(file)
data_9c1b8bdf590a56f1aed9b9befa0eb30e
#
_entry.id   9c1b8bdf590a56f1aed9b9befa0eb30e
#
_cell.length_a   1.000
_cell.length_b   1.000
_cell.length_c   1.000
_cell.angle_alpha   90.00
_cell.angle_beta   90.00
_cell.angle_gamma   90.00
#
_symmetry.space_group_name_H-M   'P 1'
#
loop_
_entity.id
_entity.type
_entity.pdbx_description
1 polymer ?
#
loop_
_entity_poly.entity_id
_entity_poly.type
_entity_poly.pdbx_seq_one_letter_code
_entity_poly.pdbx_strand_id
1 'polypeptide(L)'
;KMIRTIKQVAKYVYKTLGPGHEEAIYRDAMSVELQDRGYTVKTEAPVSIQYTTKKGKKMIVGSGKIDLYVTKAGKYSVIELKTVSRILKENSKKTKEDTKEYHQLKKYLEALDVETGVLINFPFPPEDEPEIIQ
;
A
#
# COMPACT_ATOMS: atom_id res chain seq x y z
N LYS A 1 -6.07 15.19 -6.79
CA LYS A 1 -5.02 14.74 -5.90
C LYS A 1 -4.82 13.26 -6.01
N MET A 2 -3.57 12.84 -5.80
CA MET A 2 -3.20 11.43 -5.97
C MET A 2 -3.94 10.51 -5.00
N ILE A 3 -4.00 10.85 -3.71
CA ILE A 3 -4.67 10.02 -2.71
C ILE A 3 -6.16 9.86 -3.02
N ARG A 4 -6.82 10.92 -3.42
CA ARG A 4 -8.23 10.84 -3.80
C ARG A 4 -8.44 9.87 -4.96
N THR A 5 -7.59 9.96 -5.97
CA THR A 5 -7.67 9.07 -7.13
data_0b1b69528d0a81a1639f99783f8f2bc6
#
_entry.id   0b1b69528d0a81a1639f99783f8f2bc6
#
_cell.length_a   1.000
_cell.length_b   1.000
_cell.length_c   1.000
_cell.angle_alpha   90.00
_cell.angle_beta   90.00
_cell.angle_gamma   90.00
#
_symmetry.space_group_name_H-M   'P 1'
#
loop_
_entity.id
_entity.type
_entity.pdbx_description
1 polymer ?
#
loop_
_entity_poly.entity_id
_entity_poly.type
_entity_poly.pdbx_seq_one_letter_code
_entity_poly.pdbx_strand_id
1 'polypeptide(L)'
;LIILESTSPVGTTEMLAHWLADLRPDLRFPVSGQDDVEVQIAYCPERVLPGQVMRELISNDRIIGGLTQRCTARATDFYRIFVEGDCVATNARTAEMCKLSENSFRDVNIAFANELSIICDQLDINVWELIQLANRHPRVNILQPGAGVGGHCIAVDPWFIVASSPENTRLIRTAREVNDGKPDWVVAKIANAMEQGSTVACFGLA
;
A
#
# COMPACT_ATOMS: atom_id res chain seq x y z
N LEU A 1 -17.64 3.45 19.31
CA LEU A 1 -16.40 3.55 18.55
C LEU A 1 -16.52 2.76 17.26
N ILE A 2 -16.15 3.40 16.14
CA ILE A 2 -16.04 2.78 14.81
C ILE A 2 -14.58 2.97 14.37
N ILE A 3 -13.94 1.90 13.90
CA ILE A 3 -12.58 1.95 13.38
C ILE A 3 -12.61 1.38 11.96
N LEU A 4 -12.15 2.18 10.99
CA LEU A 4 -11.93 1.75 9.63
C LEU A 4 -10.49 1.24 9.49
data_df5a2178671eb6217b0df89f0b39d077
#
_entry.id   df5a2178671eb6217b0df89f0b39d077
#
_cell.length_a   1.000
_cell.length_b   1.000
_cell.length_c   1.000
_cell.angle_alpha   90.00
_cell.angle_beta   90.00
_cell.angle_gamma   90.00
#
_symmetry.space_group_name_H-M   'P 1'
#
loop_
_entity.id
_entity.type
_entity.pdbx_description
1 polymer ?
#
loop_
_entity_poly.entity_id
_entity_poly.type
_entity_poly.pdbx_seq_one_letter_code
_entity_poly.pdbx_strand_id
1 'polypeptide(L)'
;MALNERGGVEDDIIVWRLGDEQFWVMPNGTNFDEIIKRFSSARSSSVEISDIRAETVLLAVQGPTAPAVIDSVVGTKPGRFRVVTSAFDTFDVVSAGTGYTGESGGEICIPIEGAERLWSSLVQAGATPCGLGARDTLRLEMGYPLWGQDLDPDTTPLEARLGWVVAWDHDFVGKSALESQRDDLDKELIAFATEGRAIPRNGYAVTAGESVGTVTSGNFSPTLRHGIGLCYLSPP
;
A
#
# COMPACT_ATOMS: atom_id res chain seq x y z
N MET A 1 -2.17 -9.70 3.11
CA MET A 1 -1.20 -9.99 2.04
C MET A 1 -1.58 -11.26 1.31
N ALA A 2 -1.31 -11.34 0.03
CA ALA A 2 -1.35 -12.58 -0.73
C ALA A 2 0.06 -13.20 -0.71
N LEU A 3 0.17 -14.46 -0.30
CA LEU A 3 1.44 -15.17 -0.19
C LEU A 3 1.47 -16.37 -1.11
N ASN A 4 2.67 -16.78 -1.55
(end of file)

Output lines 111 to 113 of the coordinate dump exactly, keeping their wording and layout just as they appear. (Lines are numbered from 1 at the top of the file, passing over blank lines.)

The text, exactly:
1 'polypeptide(L)'
;MALNERGGVEDDIIVWRLGDEQFWVMPNGTNFDEIIKRFSSARSSSVEISDIRAETVLLAVQGPTAPAVIDSVVGTKPGRFRVVTSAFDTFDVVSAGTGYTGESGGEICIPIEGAERLWSSLVQAGATPCGLGARDTLRLEMGYPLWGQDLDPDTTPLEARLGWVVAWDHDFVGKSALESQRDDLDKELIAFATEGRAIPRNGYAVTAGESVGTVTSGNFSPTLRHGIGLCYLSPP
;